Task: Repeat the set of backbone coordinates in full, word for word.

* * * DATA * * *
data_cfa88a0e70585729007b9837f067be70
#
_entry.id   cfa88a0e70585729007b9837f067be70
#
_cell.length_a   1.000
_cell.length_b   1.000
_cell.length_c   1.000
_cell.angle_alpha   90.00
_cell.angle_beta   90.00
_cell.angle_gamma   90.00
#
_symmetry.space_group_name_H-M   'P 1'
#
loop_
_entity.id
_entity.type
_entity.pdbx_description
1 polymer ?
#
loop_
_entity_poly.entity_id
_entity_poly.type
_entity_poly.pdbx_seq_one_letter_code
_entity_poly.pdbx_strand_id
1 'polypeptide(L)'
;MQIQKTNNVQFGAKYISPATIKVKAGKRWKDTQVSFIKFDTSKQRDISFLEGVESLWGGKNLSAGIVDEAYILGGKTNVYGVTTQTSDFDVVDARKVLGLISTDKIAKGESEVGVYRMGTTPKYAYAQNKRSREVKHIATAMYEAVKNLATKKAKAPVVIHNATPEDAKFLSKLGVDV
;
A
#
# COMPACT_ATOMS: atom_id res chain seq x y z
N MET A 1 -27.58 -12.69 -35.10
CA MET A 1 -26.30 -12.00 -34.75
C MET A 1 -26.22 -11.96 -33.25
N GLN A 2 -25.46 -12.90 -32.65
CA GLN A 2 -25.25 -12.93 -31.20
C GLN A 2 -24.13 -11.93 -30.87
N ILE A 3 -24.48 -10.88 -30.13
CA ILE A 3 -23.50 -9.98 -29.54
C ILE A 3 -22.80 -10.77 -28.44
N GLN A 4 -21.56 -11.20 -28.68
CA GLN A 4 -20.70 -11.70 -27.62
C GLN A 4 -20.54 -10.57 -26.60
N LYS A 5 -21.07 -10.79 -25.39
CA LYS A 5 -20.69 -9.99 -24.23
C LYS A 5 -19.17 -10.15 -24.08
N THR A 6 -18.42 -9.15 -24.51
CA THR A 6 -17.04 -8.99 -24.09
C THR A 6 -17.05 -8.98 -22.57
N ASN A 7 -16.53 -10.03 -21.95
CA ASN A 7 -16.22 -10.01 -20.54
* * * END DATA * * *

data_cfa88a0e70585729007b9837f067be70
#
_entry.id   cfa88a0e70585729007b9837f067be70
#
_cell.length_a   1.000
_cell.length_b   1.000
_cell.length_c   1.000
_cell.angle_alpha   90.00
_cell.angle_beta   90.00
_cell.angle_gamma   90.00
#
_symmetry.space_group_name_H-M   'P 1'
#
loop_
_entity.id
_entity.type
_entity.pdbx_description
1 polymer ?
#
loop_
_entity_poly.entity_id
_entity_poly.type
_entity_poly.pdbx_seq_one_letter_code
_entity_poly.pdbx_strand_id
1 'polypeptide(L)'
;MQIQKTNNVQFGAKYISPATIKVKAGKRWKDTQVSFIKFDTSKQRDISFLEGVESLWGGKNLSAGIVDEAYILGGKTNVYGVTTQTSDFDVVDARKVLGLISTDKIAKGESEVGVYRMGTTPKYAYAQNKRSREVKHIATAMYEAVKNLATKKAKAPVVIHNATPEDAKFLSKLGVDV
;
A
#
# COMPACT_ATOMS: atom_id res chain seq x y z
N MET A 1 -27.58 -12.69 -35.10
CA MET A 1 -26.30 -12.00 -34.75
C MET A 1 -26.22 -11.96 -33.25
N GLN A 2 -25.46 -12.90 -32.65
CA GLN A 2 -25.25 -12.93 -31.20
C GLN A 2 -24.13 -11.93 -30.87
N ILE A 3 -24.48 -10.88 -30.13
CA ILE A 3 -23.50 -9.98 -29.54
C ILE A 3 -22.80 -10.77 -28.44
N GLN A 4 -21.56 -11.20 -28.68
CA GLN A 4 -20.70 -11.70 -27.62
C GLN A 4 -20.54 -10.57 -26.60
N LYS A 5 -21.07 -10.79 -25.39
CA LYS A 5 -20.69 -9.99 -24.23
C LYS A 5 -19.17 -10.15 -24.08
N THR A 6 -18.42 -9.15 -24.51
CA THR A 6 -17.04 -8.99 -24.09
C THR A 6 -17.05 -8.98 -22.57
N ASN A 7 -16.53 -10.03 -21.95
CA ASN A 7 -16.22 -10.01 -20.54